Like a large portion of transgender women, I have experienced immense difficulty accessing the proper care that I’ve required to medically transition. When I first came out publicly as a trans woman, one of my goals was to start hormone replacement therapy (HRT) as soon as possible, but I quickly learned that it isn’t as easy as showing up to a doctor and getting a prescription.
First, I had to jump through dozens of hoops, what I now know to be gatekeeping tactics, in order to meet the requirements for my insurance to cover my HRT. I had to have months of therapy, provide documented evidence that I live my everyday life “as a woman,” and pass a handful of medical tests to ensure that my body was in the right condition for HRT. Needless to say, all of this was costly, time consuming and emotionally exhausting, but I got through it as best as I could manage.
Second, after bending over backwards for the insurance company, I had to seek out a local medical practitioner who administers HRT to trans people regularly, which proved to be a completely different challenge. I tried contacting support groups and online forums, asking friends and making phone calls until I found a small clinic that would provide me with the medical care that I sought.
Keep in mind, I did not have a job at this time because I still “looked like a boy,” as one of my former employers so eloquently brought to my attention, and I had a difficult time maintaining employment because of this. Therefore, I had to fundraise to pay for all my appointments, blood work, and therapy.
Thankfully, I had great support from my extended family and my San Anto community, so I was eventually able to raise enough money to get through the gatekeeping bullshit and schedule my consultation with the clinic that provides HRT.
When I left that clinic with a prescription in my hand, I felt so validated, as if the medical world agreed with how my mind has always felt — I am a woman and starting hormone replacement therapy was going to help me assert that to the world.
By the time I had gone through all that and more, several months had passed. For some trans women, it takes years with even greater hardships. And now, more than a year since I gave myself my first shot of estrogen, the state of Texas, along with a handful of other states, are filing a lawsuit against the federal government over a regulation that prohibits discrimination against trans people in a number of health programs.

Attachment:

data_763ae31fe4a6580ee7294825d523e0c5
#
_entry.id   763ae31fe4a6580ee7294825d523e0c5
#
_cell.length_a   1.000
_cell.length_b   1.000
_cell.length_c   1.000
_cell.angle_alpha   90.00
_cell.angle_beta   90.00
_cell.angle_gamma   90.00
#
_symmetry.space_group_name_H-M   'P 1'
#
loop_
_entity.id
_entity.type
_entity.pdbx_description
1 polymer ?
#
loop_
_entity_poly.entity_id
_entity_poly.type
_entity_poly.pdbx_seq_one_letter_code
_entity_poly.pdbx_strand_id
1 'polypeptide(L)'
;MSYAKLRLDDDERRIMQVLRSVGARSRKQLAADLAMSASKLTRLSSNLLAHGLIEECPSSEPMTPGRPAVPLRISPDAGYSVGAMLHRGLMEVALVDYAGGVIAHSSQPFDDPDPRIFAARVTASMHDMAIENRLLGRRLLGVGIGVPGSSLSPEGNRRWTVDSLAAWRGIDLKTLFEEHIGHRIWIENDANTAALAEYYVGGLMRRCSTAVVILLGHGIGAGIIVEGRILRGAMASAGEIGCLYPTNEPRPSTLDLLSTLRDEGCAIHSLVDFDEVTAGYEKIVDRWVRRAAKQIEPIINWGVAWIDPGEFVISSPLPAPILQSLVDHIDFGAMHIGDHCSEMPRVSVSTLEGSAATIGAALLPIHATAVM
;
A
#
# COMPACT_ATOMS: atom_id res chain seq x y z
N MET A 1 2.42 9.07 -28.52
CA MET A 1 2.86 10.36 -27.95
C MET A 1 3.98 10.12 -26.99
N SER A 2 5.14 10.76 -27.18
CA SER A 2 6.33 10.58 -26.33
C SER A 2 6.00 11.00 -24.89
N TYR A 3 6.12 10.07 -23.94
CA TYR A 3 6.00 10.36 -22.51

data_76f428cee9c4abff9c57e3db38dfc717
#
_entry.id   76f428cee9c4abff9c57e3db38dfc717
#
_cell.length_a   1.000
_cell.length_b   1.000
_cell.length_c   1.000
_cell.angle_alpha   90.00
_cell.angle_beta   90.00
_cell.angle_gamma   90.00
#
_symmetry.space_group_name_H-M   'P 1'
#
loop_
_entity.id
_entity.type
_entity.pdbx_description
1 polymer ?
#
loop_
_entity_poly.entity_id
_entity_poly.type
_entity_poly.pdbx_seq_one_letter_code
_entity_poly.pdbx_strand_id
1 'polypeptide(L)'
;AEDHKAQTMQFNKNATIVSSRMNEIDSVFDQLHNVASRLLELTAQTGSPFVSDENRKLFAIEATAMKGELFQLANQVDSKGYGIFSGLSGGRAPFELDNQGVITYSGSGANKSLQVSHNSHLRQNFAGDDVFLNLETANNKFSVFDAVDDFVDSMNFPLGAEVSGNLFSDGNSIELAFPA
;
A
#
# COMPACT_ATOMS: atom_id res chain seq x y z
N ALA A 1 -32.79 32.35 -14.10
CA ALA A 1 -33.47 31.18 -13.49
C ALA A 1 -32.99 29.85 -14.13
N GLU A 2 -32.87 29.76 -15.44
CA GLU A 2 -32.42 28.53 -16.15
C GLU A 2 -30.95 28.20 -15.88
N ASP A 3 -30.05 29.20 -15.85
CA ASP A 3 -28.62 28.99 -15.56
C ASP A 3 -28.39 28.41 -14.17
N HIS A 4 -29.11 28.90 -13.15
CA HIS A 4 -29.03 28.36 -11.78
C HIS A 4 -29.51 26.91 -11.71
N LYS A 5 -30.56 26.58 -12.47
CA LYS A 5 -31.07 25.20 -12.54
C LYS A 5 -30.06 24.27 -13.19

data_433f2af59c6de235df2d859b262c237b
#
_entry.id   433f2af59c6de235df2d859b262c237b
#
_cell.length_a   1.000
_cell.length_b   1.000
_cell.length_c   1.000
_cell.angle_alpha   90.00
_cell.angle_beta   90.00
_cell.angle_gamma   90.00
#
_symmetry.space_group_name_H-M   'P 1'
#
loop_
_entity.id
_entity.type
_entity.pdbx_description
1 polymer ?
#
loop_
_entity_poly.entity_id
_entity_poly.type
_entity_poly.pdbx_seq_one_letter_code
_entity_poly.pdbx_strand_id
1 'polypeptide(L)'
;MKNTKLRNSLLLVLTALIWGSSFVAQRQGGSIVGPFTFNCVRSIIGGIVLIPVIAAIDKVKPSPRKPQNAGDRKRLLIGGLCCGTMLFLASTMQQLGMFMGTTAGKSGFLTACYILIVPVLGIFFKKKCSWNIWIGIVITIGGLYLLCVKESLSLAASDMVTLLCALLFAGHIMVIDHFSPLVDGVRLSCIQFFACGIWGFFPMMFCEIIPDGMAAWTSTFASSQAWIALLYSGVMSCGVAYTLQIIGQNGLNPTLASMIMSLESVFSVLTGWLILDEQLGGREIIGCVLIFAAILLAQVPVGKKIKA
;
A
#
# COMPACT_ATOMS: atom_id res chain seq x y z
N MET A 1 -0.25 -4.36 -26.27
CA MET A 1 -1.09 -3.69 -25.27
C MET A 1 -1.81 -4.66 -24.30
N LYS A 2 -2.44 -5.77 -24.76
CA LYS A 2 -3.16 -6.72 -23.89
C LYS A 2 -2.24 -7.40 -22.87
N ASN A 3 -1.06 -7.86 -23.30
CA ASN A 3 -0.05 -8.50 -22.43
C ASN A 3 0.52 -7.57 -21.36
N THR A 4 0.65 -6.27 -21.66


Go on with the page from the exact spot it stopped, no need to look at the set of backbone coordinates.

In short, the healthcare system apparently doesn’t make it hard enough for trans folks to get the proper medical care and services that we deserve, so Texas is trying to sue the federal government so that doctors and medical professionals can outrightly deny us any care at all.
According to a report in The Texas Tribune, the case has been assigned to U.S. District Judge Reed O’Connor, who just so happens to be the judge who blocked the Obama administration’s guidelines to accommodate trans students.
They don’t want us to use the bathroom, they don’t want us to have healthcare, they don’t want us to have jobs outside the realm of sex work and they don’t want us to receive any sort of justice when we are murdered for merely existing. But we are people; we are human beings just like anyone else on this Earth, and we are worthy of dignity and respect. We deserve the right to seek our happiness and our truth, and that’s all any of us are really trying to do.
Is it really worth the effort to make trans people’s lives all the more difficult by potentially denying us the right to healthcare? Whether it is or not, trans people like myself are still going to be here, hopefully ready to take on whatever comes our way, because we have no other choice.